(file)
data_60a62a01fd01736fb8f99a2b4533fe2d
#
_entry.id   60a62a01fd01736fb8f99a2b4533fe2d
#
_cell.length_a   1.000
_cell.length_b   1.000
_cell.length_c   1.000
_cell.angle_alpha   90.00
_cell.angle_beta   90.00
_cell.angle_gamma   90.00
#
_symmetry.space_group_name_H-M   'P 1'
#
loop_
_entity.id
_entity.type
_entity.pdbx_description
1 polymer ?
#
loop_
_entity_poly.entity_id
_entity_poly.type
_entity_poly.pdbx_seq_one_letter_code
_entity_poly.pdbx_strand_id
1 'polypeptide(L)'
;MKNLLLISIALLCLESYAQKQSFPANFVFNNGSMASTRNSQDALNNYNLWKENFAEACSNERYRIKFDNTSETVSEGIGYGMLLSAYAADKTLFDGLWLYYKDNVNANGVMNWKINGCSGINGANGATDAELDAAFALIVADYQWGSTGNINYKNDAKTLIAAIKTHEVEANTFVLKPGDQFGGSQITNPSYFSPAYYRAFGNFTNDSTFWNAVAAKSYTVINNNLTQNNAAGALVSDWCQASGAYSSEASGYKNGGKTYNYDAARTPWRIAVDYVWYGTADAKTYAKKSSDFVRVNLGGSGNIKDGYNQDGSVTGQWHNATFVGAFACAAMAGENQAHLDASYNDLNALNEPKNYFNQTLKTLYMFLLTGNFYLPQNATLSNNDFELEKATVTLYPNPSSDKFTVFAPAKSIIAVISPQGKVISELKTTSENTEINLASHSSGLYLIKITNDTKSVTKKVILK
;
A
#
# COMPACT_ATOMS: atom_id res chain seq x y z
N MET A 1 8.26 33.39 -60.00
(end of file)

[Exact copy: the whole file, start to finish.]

data_60a62a01fd01736fb8f99a2b4533fe2d
#
_entry.id   60a62a01fd01736fb8f99a2b4533fe2d
#
_cell.length_a   1.000
_cell.length_b   1.000
_cell.length_c   1.000
_cell.angle_alpha   90.00
_cell.angle_beta   90.00
_cell.angle_gamma   90.00
#
_symmetry.space_group_name_H-M   'P 1'
#
loop_
_entity.id
_entity.type
_entity.pdbx_description
1 polymer ?
#
loop_
_entity_poly.entity_id
_entity_poly.type
_entity_poly.pdbx_seq_one_letter_code
_entity_poly.pdbx_strand_id
1 'polypeptide(L)'
;MKNLLLISIALLCLESYAQKQSFPANFVFNNGSMASTRNSQDALNNYNLWKENFAEACSNERYRIKFDNTSETVSEGIGYGMLLSAYAADKTLFDGLWLYYKDNVNANGVMNWKINGCSGINGANGATDAELDAAFALIVADYQWGSTGNINYKNDAKTLIAAIKTHEVEANTFVLKPGDQFGGSQITNPSYFSPAYYRAFGNFTNDSTFWNAVAAKSYTVINNNLTQNNAAGALVSDWCQASGAYSSEASGYKNGGKTYNYDAARTPWRIAVDYVWYGTADAKTYAKKSSDFVRVNLGGSGNIKDGYNQDGSVTGQWHNATFVGAFACAAMAGENQAHLDASYNDLNALNEPKNYFNQTLKTLYMFLLTGNFYLPQNATLSNNDFELEKATVTLYPNPSSDKFTVFAPAKSIIAVISPQGKVISELKTTSENTEINLASHSSGLYLIKITNDTKSVTKKVILK
;
A
#
# COMPACT_ATOMS: atom_id res chain seq x y z
N MET A 1 8.26 33.39 -60.00